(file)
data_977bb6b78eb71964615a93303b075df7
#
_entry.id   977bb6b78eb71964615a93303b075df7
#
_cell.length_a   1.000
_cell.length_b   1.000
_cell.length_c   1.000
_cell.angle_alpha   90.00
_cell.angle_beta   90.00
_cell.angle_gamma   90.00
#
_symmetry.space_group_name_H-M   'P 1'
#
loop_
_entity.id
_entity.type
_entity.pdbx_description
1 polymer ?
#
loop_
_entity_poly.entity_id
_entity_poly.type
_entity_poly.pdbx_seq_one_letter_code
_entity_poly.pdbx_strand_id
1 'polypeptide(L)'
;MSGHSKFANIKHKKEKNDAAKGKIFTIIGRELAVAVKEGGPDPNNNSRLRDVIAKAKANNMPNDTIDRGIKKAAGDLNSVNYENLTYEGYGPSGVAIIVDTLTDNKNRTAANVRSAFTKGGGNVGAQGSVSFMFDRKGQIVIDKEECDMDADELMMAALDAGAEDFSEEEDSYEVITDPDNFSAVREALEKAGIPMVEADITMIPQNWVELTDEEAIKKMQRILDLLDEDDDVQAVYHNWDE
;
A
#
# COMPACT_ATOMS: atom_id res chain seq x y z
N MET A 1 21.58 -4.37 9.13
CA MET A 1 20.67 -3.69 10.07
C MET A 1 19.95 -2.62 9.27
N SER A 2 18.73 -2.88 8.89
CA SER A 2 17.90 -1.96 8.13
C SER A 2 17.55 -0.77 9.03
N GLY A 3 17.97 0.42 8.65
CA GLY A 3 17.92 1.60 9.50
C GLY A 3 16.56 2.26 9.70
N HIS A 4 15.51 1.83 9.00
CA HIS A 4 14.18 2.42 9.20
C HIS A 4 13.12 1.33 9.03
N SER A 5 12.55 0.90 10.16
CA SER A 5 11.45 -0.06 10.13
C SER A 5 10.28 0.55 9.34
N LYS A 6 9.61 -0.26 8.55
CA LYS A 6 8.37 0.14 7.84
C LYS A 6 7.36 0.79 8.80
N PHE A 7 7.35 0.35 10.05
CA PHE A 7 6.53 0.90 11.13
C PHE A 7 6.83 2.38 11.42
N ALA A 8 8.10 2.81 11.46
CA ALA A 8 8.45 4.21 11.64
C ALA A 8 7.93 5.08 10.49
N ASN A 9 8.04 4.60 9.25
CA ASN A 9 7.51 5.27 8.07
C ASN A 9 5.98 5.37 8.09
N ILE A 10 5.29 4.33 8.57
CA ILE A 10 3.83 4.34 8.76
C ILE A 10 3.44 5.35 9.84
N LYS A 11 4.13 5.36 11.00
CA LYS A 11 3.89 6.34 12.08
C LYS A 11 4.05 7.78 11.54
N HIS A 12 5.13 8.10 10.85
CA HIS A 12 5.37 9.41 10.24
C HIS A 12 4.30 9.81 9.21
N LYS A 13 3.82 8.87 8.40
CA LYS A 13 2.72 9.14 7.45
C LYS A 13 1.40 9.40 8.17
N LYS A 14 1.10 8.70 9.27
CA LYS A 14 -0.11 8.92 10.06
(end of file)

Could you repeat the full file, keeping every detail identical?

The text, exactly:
data_977bb6b78eb71964615a93303b075df7
#
_entry.id   977bb6b78eb71964615a93303b075df7
#
_cell.length_a   1.000
_cell.length_b   1.000
_cell.length_c   1.000
_cell.angle_alpha   90.00
_cell.angle_beta   90.00
_cell.angle_gamma   90.00
#
_symmetry.space_group_name_H-M   'P 1'
#
loop_
_entity.id
_entity.type
_entity.pdbx_description
1 polymer ?
#
loop_
_entity_poly.entity_id
_entity_poly.type
_entity_poly.pdbx_seq_one_letter_code
_entity_poly.pdbx_strand_id
1 'polypeptide(L)'
;MSGHSKFANIKHKKEKNDAAKGKIFTIIGRELAVAVKEGGPDPNNNSRLRDVIAKAKANNMPNDTIDRGIKKAAGDLNSVNYENLTYEGYGPSGVAIIVDTLTDNKNRTAANVRSAFTKGGGNVGAQGSVSFMFDRKGQIVIDKEECDMDADELMMAALDAGAEDFSEEEDSYEVITDPDNFSAVREALEKAGIPMVEADITMIPQNWVELTDEEAIKKMQRILDLLDEDDDVQAVYHNWDE
;
A
#
# COMPACT_ATOMS: atom_id res chain seq x y z
N MET A 1 21.58 -4.37 9.13
CA MET A 1 20.67 -3.69 10.07
C MET A 1 19.95 -2.62 9.27
N SER A 2 18.73 -2.88 8.89
CA SER A 2 17.90 -1.96 8.13
C SER A 2 17.55 -0.77 9.03
N GLY A 3 17.97 0.42 8.65
CA GLY A 3 17.92 1.60 9.50
C GLY A 3 16.56 2.26 9.70
N HIS A 4 15.51 1.83 9.00
CA HIS A 4 14.18 2.42 9.20
C HIS A 4 13.12 1.33 9.03
N SER A 5 12.55 0.90 10.16
CA SER A 5 11.45 -0.06 10.13
C SER A 5 10.28 0.55 9.34
N LYS A 6 9.61 -0.26 8.55
CA LYS A 6 8.37 0.14 7.84
C LYS A 6 7.36 0.79 8.80
N PHE A 7 7.35 0.35 10.05
CA PHE A 7 6.53 0.90 11.13
C PHE A 7 6.83 2.38 11.42
N ALA A 8 8.10 2.81 11.46
CA ALA A 8 8.45 4.21 11.64
C ALA A 8 7.93 5.08 10.49
N ASN A 9 8.04 4.60 9.25
CA ASN A 9 7.51 5.27 8.07
C ASN A 9 5.98 5.37 8.09
N ILE A 10 5.29 4.33 8.57
CA ILE A 10 3.83 4.34 8.76
C ILE A 10 3.44 5.35 9.84
N LYS A 11 4.13 5.36 11.00
CA LYS A 11 3.89 6.34 12.08
C LYS A 11 4.05 7.78 11.54
N HIS A 12 5.13 8.10 10.85
CA HIS A 12 5.37 9.41 10.24
C HIS A 12 4.30 9.81 9.21
N LYS A 13 3.82 8.87 8.40
CA LYS A 13 2.72 9.14 7.45
C LYS A 13 1.40 9.40 8.17
N LYS A 14 1.10 8.70 9.27
CA LYS A 14 -0.11 8.92 10.06